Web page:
As many businesses have been tanking in 2020, Amazon sales have been doing just fine.

A Microsoft and Apple become trillion-dollar companies—with Amazon just a hair behind—the possibility of the world's first trillionaire is within arm's reach. Amazon's CEO and the richest person to ever live, Jeff Bezos, is projected to earn his first trillion by 2026. Especially in the wake of the worldwide health crisis and the recent strike of Amazon employees, Bezos has especially come under fire for his financial habits.

Here are just a few things Bezos could buy:

New Water Lines for Flint:

flint water

In 2017, the state of Michigan set aside $97 million for lead or galvanized steel water lines to be replaced in Flint as a solution to the city's ongoing water crisis.

Citizenship Tests:

naturalization

The current naturalization fee in the U.S. is $640. Although the exact number of undocumented immigrants in the United States is understandably difficult to pinpoint, the Pew Research Center estimated that there were roughly 10.5 million as of 2017. It would cost about $1 billion to pay for naturalization fees for all undocumented immigrants in the U.S., which Bezos could pay 100 times over and still have $40 billion to spare.

Homelessness:

homelessness in LA

The San Francisco Bay Area and New York City account for two of the country's highest rates of homelessness. Reports in 2019 estimate that it would cost just under $13 billion to end homelessness in both San Francisco and New York City, which Bezos could pay and still have $100 billion for himself.

Universities:

Universities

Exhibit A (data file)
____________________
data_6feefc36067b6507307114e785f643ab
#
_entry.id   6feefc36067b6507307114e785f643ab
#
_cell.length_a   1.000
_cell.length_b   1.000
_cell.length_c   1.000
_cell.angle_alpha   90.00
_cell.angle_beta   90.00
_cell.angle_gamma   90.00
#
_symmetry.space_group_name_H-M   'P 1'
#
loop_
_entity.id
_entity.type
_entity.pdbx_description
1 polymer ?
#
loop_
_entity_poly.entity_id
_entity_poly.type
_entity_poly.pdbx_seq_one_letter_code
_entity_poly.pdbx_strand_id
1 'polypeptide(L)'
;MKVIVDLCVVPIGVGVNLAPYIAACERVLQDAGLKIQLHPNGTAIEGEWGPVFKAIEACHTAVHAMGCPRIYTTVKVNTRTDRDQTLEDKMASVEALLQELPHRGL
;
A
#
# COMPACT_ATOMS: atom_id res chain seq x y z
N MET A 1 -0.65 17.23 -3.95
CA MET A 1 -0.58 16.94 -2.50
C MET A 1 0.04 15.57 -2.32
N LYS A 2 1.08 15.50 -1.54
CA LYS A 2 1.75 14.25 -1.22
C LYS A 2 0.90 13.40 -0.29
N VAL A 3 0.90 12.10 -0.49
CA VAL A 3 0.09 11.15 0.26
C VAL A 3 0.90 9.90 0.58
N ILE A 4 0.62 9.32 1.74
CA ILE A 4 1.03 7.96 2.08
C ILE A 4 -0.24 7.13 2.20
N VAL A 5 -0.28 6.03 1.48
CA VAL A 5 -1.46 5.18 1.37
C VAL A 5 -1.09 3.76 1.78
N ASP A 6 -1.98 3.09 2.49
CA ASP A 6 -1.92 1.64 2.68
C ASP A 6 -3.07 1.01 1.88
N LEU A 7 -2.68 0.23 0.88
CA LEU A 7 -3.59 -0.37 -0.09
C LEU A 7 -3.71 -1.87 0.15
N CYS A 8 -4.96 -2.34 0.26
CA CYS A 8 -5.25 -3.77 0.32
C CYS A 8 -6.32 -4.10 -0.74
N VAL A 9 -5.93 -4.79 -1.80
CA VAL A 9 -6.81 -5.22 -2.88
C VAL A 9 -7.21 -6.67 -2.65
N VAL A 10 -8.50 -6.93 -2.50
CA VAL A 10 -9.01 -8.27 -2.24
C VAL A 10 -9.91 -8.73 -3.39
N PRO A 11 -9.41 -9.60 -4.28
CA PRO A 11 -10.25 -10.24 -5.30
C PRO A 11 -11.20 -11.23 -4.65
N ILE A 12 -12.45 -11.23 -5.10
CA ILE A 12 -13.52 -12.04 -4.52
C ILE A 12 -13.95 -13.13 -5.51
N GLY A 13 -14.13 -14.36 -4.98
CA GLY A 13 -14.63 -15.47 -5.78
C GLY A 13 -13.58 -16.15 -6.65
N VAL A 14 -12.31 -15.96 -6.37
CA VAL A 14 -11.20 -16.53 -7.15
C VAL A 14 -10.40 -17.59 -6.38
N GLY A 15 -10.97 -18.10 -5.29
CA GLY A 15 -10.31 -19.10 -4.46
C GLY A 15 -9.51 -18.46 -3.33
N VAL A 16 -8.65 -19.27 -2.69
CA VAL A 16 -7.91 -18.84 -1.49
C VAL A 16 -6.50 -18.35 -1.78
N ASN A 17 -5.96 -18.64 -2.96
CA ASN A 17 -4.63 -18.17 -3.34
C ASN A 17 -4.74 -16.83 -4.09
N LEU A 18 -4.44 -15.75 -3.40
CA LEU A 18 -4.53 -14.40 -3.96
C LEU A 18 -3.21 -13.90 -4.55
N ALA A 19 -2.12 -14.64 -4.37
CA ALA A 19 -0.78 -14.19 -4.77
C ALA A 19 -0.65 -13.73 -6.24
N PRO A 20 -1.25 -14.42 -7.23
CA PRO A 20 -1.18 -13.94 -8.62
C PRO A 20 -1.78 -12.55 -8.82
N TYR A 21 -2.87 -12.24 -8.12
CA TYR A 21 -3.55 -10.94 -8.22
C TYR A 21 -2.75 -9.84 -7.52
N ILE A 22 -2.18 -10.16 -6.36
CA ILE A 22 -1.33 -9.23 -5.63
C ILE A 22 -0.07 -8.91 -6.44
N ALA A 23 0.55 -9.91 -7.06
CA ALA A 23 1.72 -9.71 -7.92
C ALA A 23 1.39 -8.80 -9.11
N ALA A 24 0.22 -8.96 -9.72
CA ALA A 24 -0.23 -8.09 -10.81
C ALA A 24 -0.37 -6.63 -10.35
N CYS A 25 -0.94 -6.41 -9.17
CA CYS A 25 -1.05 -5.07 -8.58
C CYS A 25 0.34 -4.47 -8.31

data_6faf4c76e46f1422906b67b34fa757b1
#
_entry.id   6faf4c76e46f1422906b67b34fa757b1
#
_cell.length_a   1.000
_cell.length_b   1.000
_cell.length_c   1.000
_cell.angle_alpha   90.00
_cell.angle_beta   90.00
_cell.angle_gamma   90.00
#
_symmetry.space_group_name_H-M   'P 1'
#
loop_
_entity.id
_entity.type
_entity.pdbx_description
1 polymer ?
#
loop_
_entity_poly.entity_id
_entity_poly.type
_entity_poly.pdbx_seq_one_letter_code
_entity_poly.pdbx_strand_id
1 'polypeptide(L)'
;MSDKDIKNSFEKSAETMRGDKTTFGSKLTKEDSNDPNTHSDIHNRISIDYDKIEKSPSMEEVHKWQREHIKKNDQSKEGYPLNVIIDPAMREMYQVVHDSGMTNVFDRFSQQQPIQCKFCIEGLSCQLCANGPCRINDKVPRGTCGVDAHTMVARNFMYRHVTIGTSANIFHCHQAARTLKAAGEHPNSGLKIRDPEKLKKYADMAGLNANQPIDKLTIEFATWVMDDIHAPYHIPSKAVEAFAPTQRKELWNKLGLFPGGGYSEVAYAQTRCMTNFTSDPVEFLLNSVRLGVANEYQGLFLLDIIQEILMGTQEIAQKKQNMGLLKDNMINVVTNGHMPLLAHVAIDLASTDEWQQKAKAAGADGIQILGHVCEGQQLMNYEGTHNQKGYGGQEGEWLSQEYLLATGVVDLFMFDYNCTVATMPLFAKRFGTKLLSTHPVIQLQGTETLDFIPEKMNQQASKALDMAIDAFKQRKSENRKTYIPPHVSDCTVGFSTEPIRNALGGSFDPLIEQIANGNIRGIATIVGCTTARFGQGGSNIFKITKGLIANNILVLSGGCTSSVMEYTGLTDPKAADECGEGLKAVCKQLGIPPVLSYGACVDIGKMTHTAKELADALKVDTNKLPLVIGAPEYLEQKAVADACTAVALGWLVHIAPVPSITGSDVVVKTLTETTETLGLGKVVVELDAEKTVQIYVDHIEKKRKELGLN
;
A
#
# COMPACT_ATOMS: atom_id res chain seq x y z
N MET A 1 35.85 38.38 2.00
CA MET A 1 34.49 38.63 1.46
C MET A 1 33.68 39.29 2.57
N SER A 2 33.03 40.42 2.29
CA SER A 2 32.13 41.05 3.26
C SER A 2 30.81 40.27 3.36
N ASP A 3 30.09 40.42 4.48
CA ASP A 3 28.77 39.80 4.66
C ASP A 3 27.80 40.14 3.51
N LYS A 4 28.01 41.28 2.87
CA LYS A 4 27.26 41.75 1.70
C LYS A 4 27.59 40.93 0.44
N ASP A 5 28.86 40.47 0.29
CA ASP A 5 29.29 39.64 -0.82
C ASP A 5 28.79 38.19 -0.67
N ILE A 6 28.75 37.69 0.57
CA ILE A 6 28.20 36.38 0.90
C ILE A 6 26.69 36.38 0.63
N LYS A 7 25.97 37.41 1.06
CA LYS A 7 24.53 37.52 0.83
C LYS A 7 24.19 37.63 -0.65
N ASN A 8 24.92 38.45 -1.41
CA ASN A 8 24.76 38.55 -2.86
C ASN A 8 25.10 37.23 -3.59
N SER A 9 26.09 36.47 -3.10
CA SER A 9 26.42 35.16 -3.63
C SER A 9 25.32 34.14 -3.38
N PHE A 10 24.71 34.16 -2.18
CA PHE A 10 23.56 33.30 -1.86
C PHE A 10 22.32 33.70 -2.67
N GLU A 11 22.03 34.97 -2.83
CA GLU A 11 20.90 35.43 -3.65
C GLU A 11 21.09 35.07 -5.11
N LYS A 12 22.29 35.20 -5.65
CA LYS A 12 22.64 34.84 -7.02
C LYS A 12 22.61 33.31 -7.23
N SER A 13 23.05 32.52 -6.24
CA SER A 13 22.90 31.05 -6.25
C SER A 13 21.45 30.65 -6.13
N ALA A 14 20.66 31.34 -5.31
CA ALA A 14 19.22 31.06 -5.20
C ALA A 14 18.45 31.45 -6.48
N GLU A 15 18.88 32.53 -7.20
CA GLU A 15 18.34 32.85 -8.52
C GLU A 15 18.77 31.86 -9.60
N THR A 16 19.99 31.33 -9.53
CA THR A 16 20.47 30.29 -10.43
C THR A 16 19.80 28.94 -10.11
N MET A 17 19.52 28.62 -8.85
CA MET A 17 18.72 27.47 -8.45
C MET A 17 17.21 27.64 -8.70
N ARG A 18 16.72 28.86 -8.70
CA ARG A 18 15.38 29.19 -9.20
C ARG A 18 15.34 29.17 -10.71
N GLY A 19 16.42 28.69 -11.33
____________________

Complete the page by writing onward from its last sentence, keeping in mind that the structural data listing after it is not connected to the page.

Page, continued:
According to a 2018 report, the four richest universities in the U.S. are Harvard University ($38.3 billion), the University of Texas system ($30.9), and Yale University ($29.4 billion). Bezos could buy them all, with a few billion left over.

World Health:

world health organization

Bezos could permanently double the budgets (about $4.5 billion) of World Health Organization programs that address communicable diseases, health emergencies, vaccinations, and other global health threats—you know, the organization Trump just threatened to defund?


Subscribe to PayPath Newsletter
PayPath
Follow Us on

I thought I had a pretty good handle on my finances out of school. I worked several jobs while attending university and had little to no problem managing my income. However, once I graduated, I realized how much more complicated personal accounting could really be.

There were so many variables I needed to keep track of. Biweekly bills, monthly charges, and general necessities amounted to a heap of confusing numbers that were often impossible to decipher. The funniest part was that I was actually trying to do this by hand (I don't know what I was trying to prove to myself, either).

After messing up for the 17th time, I decided to give Microsoft Excel a shot. I used Excel a bit in school and I knew all the big-wig finance people used it, so what could I possibly have to lose? The answer is about six hours of my precious time. Excel isn't much of an improvement over handwriting and it's still dependent on the user to manually input all of the information. It's like doing everything by hand with the slightest help, meaning that it still required a tremendous amount of time and concentration. Well that was all for nothing, I guess.